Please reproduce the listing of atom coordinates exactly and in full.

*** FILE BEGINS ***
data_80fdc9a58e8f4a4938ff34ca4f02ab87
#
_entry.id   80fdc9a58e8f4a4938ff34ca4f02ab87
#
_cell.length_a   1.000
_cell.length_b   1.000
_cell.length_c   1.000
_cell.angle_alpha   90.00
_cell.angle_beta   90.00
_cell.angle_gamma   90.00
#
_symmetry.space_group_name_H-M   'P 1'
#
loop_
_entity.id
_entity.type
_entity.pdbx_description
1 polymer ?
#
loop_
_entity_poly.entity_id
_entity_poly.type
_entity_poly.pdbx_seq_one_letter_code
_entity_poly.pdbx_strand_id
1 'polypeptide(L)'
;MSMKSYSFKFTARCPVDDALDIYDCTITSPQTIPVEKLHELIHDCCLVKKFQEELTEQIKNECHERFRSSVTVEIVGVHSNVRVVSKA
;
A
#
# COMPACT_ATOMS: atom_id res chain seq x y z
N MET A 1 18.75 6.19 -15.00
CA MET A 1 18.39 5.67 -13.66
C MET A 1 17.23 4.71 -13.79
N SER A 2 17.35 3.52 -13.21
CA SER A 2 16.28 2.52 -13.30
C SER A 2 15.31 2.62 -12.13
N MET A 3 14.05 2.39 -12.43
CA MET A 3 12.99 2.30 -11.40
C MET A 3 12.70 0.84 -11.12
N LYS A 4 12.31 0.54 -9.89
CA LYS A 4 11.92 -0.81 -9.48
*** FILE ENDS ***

data_80fdc9a58e8f4a4938ff34ca4f02ab87
#
_entry.id   80fdc9a58e8f4a4938ff34ca4f02ab87
#
_cell.length_a   1.000
_cell.length_b   1.000
_cell.length_c   1.000
_cell.angle_alpha   90.00
_cell.angle_beta   90.00
_cell.angle_gamma   90.00
#
_symmetry.space_group_name_H-M   'P 1'
#
loop_
_entity.id
_entity.type
_entity.pdbx_description
1 polymer ?
#
loop_
_entity_poly.entity_id
_entity_poly.type
_entity_poly.pdbx_seq_one_letter_code
_entity_poly.pdbx_strand_id
1 'polypeptide(L)'
;MSMKSYSFKFTARCPVDDALDIYDCTITSPQTIPVEKLHELIHDCCLVKKFQEELTEQIKNECHERFRSSVTVEIVGVHSNVRVVSKA
;
A
#
# COMPACT_ATOMS: atom_id res chain seq x y z
N MET A 1 18.75 6.19 -15.00
CA MET A 1 18.39 5.67 -13.66
C MET A 1 17.23 4.71 -13.79
N SER A 2 17.35 3.52 -13.21
CA SER A 2 16.28 2.52 -13.30
C SER A 2 15.31 2.62 -12.13
N MET A 3 14.05 2.39 -12.43
CA MET A 3 12.99 2.30 -11.40
C MET A 3 12.70 0.84 -11.12
N LYS A 4 12.31 0.54 -9.89
CA LYS A 4 11.92 -0.81 -9.48